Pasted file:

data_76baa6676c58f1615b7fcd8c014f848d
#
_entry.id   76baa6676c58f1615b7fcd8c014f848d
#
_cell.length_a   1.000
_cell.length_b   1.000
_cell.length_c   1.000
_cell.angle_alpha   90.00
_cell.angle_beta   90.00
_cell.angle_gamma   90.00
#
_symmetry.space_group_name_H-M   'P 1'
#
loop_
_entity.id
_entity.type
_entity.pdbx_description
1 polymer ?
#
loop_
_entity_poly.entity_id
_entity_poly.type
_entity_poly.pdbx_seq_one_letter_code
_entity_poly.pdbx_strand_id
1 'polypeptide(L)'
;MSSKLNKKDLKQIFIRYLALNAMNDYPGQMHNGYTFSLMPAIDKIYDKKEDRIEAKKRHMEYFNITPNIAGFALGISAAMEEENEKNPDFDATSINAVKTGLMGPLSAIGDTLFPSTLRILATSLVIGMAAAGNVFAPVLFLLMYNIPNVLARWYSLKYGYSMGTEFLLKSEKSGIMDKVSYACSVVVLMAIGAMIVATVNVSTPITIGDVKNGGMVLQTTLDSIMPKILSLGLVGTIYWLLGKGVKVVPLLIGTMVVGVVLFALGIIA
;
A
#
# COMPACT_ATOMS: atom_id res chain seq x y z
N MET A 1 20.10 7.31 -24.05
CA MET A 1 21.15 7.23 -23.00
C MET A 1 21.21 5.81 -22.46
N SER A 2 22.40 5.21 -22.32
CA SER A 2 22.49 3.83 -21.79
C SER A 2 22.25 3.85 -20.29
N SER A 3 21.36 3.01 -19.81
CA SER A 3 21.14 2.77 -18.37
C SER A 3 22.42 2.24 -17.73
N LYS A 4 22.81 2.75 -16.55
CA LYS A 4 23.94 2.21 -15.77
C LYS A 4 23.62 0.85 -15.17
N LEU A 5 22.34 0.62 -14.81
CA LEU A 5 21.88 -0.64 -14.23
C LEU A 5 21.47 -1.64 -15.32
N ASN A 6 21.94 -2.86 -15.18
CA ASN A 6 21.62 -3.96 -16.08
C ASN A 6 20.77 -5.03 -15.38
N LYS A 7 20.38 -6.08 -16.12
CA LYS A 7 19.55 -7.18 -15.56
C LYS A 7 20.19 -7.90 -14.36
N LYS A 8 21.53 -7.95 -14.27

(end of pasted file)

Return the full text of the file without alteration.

data_76baa6676c58f1615b7fcd8c014f848d
#
_entry.id   76baa6676c58f1615b7fcd8c014f848d
#
_cell.length_a   1.000
_cell.length_b   1.000
_cell.length_c   1.000
_cell.angle_alpha   90.00
_cell.angle_beta   90.00
_cell.angle_gamma   90.00
#
_symmetry.space_group_name_H-M   'P 1'
#
loop_
_entity.id
_entity.type
_entity.pdbx_description
1 polymer ?
#
loop_
_entity_poly.entity_id
_entity_poly.type
_entity_poly.pdbx_seq_one_letter_code
_entity_poly.pdbx_strand_id
1 'polypeptide(L)'
;MSSKLNKKDLKQIFIRYLALNAMNDYPGQMHNGYTFSLMPAIDKIYDKKEDRIEAKKRHMEYFNITPNIAGFALGISAAMEEENEKNPDFDATSINAVKTGLMGPLSAIGDTLFPSTLRILATSLVIGMAAAGNVFAPVLFLLMYNIPNVLARWYSLKYGYSMGTEFLLKSEKSGIMDKVSYACSVVVLMAIGAMIVATVNVSTPITIGDVKNGGMVLQTTLDSIMPKILSLGLVGTIYWLLGKGVKVVPLLIGTMVVGVVLFALGIIA
;
A
#
# COMPACT_ATOMS: atom_id res chain seq x y z
N MET A 1 20.10 7.31 -24.05
CA MET A 1 21.15 7.23 -23.00
C MET A 1 21.21 5.81 -22.46
N SER A 2 22.40 5.21 -22.32
CA SER A 2 22.49 3.83 -21.79
C SER A 2 22.25 3.85 -20.29
N SER A 3 21.36 3.01 -19.81
CA SER A 3 21.14 2.77 -18.37
C SER A 3 22.42 2.24 -17.73
N LYS A 4 22.81 2.75 -16.55
CA LYS A 4 23.94 2.21 -15.77
C LYS A 4 23.62 0.85 -15.17
N LEU A 5 22.34 0.62 -14.81
CA LEU A 5 21.88 -0.64 -14.23
C LEU A 5 21.47 -1.64 -15.32
N ASN A 6 21.94 -2.86 -15.18
CA ASN A 6 21.62 -3.96 -16.08
C ASN A 6 20.77 -5.03 -15.38
N LYS A 7 20.38 -6.08 -16.12
CA LYS A 7 19.55 -7.18 -15.56
C LYS A 7 20.19 -7.90 -14.36
N LYS A 8 21.53 -7.95 -14.27